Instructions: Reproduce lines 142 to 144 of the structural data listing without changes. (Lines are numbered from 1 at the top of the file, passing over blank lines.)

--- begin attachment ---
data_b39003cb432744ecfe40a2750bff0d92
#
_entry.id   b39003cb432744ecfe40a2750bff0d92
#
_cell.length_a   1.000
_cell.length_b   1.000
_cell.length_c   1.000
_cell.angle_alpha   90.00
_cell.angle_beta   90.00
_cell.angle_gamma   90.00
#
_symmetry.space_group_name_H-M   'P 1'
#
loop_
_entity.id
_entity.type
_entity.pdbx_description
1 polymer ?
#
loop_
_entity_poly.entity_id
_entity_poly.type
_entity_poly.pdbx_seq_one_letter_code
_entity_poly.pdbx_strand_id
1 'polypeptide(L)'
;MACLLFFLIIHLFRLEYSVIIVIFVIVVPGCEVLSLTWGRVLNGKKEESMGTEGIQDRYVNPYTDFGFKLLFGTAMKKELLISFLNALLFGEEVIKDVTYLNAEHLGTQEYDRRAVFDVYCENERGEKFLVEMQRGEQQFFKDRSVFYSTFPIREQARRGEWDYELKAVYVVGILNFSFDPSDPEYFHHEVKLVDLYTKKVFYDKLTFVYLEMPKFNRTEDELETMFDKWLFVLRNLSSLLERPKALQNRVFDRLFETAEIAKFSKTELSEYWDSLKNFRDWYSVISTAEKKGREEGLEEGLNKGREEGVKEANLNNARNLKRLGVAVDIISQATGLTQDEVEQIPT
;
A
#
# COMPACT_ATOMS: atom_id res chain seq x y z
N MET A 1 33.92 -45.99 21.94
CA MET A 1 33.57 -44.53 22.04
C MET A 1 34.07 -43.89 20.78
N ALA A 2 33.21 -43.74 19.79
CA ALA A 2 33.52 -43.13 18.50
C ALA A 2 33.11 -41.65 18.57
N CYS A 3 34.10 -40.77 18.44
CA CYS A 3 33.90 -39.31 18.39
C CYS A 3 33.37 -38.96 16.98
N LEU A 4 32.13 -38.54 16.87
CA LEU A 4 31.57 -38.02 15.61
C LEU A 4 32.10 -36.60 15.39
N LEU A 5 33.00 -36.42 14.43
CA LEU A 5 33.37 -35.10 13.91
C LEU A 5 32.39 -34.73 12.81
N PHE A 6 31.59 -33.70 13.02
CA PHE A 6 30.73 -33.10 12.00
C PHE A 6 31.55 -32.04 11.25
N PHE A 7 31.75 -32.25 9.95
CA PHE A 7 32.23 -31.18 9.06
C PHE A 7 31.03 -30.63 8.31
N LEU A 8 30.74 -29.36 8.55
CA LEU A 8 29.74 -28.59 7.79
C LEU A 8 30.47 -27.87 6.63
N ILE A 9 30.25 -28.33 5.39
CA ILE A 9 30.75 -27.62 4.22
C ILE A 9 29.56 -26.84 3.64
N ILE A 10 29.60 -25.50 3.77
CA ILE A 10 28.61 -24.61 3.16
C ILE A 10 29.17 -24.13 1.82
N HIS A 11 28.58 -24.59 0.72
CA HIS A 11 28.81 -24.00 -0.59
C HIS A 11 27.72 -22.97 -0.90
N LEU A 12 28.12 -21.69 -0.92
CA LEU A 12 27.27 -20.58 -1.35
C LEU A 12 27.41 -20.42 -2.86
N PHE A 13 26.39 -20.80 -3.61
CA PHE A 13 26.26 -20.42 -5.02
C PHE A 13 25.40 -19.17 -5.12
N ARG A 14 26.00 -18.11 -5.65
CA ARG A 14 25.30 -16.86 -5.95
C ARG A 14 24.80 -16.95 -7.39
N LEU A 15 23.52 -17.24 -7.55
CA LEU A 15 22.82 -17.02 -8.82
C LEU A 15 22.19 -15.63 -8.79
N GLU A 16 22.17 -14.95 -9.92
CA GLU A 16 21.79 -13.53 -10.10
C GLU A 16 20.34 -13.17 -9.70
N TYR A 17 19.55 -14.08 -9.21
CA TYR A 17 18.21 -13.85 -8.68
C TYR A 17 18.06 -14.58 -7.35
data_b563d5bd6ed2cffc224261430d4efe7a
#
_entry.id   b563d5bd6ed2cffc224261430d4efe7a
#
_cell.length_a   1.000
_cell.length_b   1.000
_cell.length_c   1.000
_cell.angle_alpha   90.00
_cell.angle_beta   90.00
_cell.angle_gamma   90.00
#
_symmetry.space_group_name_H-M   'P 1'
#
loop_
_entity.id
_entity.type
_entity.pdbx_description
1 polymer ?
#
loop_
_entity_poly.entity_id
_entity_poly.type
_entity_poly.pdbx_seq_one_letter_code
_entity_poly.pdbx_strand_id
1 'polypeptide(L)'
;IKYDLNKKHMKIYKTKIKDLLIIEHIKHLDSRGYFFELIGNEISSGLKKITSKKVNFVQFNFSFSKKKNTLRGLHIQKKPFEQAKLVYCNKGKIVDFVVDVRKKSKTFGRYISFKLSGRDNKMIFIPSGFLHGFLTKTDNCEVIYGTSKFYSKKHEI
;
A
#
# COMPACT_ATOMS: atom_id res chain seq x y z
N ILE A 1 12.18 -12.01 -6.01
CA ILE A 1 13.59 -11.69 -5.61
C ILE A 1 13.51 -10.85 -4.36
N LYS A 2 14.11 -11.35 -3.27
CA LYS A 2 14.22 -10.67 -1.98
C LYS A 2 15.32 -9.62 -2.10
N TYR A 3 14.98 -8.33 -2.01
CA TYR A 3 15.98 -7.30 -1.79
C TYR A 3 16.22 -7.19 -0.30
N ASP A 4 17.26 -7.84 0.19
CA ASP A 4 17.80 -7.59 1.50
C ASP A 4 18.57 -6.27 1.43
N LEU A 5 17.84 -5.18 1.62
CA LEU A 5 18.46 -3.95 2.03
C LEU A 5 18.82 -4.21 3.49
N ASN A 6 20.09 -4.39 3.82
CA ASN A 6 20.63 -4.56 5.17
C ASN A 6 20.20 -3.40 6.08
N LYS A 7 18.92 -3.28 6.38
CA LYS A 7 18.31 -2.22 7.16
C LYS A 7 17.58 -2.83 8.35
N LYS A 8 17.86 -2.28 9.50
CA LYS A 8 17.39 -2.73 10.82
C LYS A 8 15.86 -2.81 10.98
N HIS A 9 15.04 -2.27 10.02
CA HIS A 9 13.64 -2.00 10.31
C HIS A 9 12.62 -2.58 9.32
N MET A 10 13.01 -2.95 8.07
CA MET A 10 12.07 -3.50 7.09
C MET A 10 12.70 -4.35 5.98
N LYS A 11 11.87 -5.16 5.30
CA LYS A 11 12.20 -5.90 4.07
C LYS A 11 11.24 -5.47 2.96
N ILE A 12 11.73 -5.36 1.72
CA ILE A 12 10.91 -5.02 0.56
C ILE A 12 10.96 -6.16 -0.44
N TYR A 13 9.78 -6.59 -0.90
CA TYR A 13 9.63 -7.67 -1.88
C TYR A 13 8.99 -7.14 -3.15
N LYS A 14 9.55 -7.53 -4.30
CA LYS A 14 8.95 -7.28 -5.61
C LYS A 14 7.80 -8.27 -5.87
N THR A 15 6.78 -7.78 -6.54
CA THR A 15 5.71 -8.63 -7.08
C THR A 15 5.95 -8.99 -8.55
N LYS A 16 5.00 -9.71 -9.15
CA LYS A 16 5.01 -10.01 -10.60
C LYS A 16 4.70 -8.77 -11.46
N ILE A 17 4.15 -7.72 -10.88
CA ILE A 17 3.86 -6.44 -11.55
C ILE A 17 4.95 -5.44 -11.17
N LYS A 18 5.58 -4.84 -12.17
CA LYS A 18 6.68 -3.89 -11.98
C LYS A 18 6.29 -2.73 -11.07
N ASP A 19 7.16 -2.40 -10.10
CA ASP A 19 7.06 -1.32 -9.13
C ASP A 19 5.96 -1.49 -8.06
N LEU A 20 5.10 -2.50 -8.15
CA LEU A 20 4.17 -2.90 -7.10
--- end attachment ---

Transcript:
N LYS A 11 11.87 -5.16 5.30
CA LYS A 11 12.20 -5.90 4.07
C LYS A 11 11.24 -5.47 2.96